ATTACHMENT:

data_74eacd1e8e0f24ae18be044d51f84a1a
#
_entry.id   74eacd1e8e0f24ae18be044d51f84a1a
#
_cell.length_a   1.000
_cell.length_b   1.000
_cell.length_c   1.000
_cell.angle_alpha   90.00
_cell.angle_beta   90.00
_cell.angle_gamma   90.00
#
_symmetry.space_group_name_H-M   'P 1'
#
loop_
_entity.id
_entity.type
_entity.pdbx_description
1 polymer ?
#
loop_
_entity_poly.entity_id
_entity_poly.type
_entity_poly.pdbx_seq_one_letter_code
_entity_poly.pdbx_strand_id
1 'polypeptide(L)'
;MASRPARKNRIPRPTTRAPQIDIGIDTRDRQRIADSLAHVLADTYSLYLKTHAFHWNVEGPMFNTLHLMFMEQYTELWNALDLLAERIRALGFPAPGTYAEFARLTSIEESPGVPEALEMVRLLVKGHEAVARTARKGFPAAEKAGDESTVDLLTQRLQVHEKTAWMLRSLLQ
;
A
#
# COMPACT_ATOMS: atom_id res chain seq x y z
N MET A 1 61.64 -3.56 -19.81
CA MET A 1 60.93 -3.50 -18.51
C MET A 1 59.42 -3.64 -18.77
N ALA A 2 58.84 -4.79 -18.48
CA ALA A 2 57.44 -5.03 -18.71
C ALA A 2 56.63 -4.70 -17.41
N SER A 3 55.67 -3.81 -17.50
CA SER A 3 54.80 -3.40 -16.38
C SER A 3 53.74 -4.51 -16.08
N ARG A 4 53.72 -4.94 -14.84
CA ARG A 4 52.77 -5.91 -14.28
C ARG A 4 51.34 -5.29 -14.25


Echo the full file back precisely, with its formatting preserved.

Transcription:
data_74eacd1e8e0f24ae18be044d51f84a1a
#
_entry.id   74eacd1e8e0f24ae18be044d51f84a1a
#
_cell.length_a   1.000
_cell.length_b   1.000
_cell.length_c   1.000
_cell.angle_alpha   90.00
_cell.angle_beta   90.00
_cell.angle_gamma   90.00
#
_symmetry.space_group_name_H-M   'P 1'
#
loop_
_entity.id
_entity.type
_entity.pdbx_description
1 polymer ?
#
loop_
_entity_poly.entity_id
_entity_poly.type
_entity_poly.pdbx_seq_one_letter_code
_entity_poly.pdbx_strand_id
1 'polypeptide(L)'
;MASRPARKNRIPRPTTRAPQIDIGIDTRDRQRIADSLAHVLADTYSLYLKTHAFHWNVEGPMFNTLHLMFMEQYTELWNALDLLAERIRALGFPAPGTYAEFARLTSIEESPGVPEALEMVRLLVKGHEAVARTARKGFPAAEKAGDESTVDLLTQRLQVHEKTAWMLRSLLQ
;
A
#
# COMPACT_ATOMS: atom_id res chain seq x y z
N MET A 1 61.64 -3.56 -19.81
CA MET A 1 60.93 -3.50 -18.51
C MET A 1 59.42 -3.64 -18.77
N ALA A 2 58.84 -4.79 -18.48
CA ALA A 2 57.44 -5.03 -18.71
C ALA A 2 56.63 -4.70 -17.41
N SER A 3 55.67 -3.81 -17.50
CA SER A 3 54.80 -3.40 -16.38
C SER A 3 53.74 -4.51 -16.08
N ARG A 4 53.72 -4.94 -14.84
CA ARG A 4 52.77 -5.91 -14.28
C ARG A 4 51.34 -5.29 -14.25